US 4749749 A
Transparent, thermoplastically processible polymer mixtures comprised of:
(A) Polycarbonates, particularly bisphenol A polycarbonates; and
(B) Copolymers of methyl methacrylate and monosubstituted (meth)acrylamides, the latter present in the amount of 5-25 wt. %, wherein the substituent on the amide nitrogen is a cyclic organic group having an aliphatic, aromatic, or heterocyclic structure, which has no appreciable absorption capability for visible light as far as the UV wavelength of 340 nm.
1. A transparent, thermoplastically processible polymer mixture, comprising:
(A) an aromatic polycarbonate; and
(B) a methacrylate copolymer; wherein said methacrylate copolymer comprises
(i) 65-95 wt. % methyl methacrylate monomer units; and
(ii) 5-25 wt. % monosubstituted(meth)acrylamide monomer units having the formula ##STR5## wherein R is H or a methyl and X is a substituted or unsubstituted cycloaliphatic, aromatic or heterocylic organic group, wherein X has no appreciable absorption capability for visible light as far as the UV wavelength of 340 nm, and wherein said copolymer (B) has a molecular weight>30,000.
2. The polymer mixture of claim 1, wherein said copolymer (B) further comprises up to 20 wt. % α,β-unsaturated monomer units.
3. The polymer mixture of claim 1, wherein X is a cyclohexyl group.
4. The polymer mixture of claim 3, wherein X is a methylcyclohexyl group.
5. The polymer mixture of claim 1, wherein X is a benzyl group.
6. The polymer mixture of claim 2, wherein said α,β-unsaturated monomer unit comprises a member selected from the group consisting of styrene, α-methyl styrene, acrylic acid, and acrylic acid ester units.
7. The polymer mixture of claim 1, wherein said polycarbonate is bisphenol A polycarbonate.
8. The polymer mixture of claim 1, wherein said methacrylate copolymer has a molecular weight of about 30,000-200,000.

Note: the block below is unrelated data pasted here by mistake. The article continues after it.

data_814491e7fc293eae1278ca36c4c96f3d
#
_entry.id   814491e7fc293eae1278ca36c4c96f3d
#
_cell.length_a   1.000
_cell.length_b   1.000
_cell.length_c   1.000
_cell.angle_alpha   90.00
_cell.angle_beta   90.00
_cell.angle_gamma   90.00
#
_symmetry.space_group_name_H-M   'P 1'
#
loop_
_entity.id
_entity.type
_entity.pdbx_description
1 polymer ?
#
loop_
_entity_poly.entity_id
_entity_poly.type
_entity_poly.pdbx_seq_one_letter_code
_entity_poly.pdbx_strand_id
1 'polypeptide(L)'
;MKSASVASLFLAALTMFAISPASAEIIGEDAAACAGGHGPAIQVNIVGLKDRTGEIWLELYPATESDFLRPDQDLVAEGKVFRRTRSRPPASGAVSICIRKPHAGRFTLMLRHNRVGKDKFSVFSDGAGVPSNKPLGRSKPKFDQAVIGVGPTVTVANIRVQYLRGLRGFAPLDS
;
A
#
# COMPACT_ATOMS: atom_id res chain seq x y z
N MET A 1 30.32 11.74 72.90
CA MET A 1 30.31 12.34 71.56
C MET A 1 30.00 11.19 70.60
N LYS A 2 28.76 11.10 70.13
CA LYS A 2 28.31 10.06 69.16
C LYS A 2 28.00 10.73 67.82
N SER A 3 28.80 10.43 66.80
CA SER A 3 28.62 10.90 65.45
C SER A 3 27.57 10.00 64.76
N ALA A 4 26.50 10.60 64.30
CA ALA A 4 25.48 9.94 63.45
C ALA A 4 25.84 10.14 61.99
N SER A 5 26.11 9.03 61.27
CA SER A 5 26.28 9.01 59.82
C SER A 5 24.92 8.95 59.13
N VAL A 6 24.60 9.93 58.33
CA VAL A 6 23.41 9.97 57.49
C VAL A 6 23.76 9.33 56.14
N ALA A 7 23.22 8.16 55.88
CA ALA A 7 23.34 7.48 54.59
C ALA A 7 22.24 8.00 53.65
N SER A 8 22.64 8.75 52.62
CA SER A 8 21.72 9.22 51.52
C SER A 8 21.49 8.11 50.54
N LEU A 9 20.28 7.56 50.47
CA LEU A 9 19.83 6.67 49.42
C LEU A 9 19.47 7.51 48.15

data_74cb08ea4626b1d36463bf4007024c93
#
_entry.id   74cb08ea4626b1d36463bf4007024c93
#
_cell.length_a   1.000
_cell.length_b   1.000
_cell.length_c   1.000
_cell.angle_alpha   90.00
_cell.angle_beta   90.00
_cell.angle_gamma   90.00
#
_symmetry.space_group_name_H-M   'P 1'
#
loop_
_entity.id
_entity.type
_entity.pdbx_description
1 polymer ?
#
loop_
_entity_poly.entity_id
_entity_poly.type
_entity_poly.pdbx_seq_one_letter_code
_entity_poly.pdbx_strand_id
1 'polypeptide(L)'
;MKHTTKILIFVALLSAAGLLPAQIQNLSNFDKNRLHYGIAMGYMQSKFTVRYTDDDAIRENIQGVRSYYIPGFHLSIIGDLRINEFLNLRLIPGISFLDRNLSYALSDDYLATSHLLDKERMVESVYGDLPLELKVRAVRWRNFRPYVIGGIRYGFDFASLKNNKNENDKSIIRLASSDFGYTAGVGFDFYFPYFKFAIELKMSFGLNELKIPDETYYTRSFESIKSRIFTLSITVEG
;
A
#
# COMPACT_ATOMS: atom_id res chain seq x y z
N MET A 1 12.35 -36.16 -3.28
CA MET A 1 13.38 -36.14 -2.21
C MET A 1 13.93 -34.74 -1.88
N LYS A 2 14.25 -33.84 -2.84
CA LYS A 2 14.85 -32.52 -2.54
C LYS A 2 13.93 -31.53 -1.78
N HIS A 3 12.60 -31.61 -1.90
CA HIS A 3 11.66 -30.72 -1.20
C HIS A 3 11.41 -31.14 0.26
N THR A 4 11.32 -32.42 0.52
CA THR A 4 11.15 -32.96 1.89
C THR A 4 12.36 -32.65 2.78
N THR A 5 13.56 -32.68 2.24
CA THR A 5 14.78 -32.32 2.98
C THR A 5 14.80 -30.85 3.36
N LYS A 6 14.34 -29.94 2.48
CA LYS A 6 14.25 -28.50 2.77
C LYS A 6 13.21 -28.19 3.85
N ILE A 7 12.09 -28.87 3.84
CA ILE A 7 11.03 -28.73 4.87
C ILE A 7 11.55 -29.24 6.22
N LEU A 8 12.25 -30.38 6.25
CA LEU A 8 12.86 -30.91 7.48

9. The polymer mixture of claim 8, wherein said methacrylate copolymer has a molecular weight of about 50,000-100,000.
10. A method of preparing an optically readable information storage unit, comprising molding said storage unit from the transparent, thermoplastically processable polymer mixture of claim 1.
1. Field of the Invention
The invention relates to polymer mixtures, particularly mixtures comprised of an aromatic polycarbonate and a copolymer of methyl methacrylate, which are highly transparent.
2. Discussion of the Background
It is known to mix aromatic polycarbonates, particularly polycarbonates of bisphenol A, with other polymers resulting in compositions which may be multiphasic polymer mixtures, i.e. showing incompatibility (so-called "polymer blends"), or which may be homogenous, i.e. showing compatibility (often called "polymer alloys").
Mixtures of a polymethyl methacrylate molding compound which is a transparent plastic of glass-like clarity, with bisphenol A polycarbonate, which is also a transparent plastic, are not homogenous, transparent "alloys", but rather are mixtures with a pearl-like luster (as such are disclosed in, e.g., Jap. Pat. No. 72-16063).
According to Ger. OS No. 22 64 268, an improved polycarbonate molding compound is obtained if there is added to the polycarbonate an acrylic polymer with low molecular weight, comprising a copolymer of methyl methacrylate in the amount of 90-75 wt. % and an alkyl acrylate in the amount of 10-25 wt. %, which is of the formula ##STR1## where X represents H or CH3, and R represents an organic group with 4-12 carbon atoms. The copolymer may be added in the amount of 0.01 wt. % to about 50 wt. % based on the weight of the polycarbonate (i.e. of the mixture) without detrimentally affecting the transparence. The viscosity reduction effect increases with increasing amounts of copolymer.
Such copolymers act as polymeric plasticizers. Their molecular weight must be less than 15,000 in order to achieve the described compatibility, according to the present authors' studies with corresponding copolymers.
However, there is a problem in using such polymers to produce polymer "alloys" having technically useful properties in the region of high polymethacrylate content, the problem being namely the known inferiority of mechanical properties in the molecular weight region below 100,000, particularly below 50,000 (see Vieweg and Esser, "Kunststoff-Handbuch", Vol. IX, "Polymethacrylates", pp. 112 ff.).